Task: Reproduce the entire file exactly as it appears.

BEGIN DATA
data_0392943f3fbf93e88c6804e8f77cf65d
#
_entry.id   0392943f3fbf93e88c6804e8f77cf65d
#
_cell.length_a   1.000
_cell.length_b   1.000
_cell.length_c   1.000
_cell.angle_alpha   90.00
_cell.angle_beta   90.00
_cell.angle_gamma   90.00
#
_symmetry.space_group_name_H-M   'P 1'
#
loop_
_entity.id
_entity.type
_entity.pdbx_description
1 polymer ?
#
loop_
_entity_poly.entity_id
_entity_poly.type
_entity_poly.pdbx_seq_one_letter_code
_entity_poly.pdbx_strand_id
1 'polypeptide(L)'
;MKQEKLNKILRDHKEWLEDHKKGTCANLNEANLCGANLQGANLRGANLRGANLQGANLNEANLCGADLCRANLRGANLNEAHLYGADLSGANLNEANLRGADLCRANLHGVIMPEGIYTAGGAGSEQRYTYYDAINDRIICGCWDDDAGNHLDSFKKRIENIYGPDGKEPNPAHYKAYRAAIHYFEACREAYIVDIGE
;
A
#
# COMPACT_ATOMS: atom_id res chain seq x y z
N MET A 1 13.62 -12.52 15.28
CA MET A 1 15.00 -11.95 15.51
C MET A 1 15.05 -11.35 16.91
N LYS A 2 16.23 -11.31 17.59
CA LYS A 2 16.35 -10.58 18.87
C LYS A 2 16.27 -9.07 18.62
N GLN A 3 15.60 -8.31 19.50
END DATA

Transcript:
data_0392943f3fbf93e88c6804e8f77cf65d
#
_entry.id   0392943f3fbf93e88c6804e8f77cf65d
#
_cell.length_a   1.000
_cell.length_b   1.000
_cell.length_c   1.000
_cell.angle_alpha   90.00
_cell.angle_beta   90.00
_cell.angle_gamma   90.00
#
_symmetry.space_group_name_H-M   'P 1'
#
loop_
_entity.id
_entity.type
_entity.pdbx_description
1 polymer ?
#
loop_
_entity_poly.entity_id
_entity_poly.type
_entity_poly.pdbx_seq_one_letter_code
_entity_poly.pdbx_strand_id
1 'polypeptide(L)'
;MKQEKLNKILRDHKEWLEDHKKGTCANLNEANLCGANLQGANLRGANLRGANLQGANLNEANLCGADLCRANLRGANLNEAHLYGADLSGANLNEANLRGADLCRANLHGVIMPEGIYTAGGAGSEQRYTYYDAINDRIICGCWDDDAGNHLDSFKKRIENIYGPDGKEPNPAHYKAYRAAIHYFEACREAYIVDIGE
;
A
#
# COMPACT_ATOMS: atom_id res chain seq x y z
N MET A 1 13.62 -12.52 15.28
CA MET A 1 15.00 -11.95 15.51
C MET A 1 15.05 -11.35 16.91
N LYS A 2 16.23 -11.31 17.59
CA LYS A 2 16.35 -10.58 18.87
C LYS A 2 16.27 -9.07 18.62
N GLN A 3 15.60 -8.31 19.50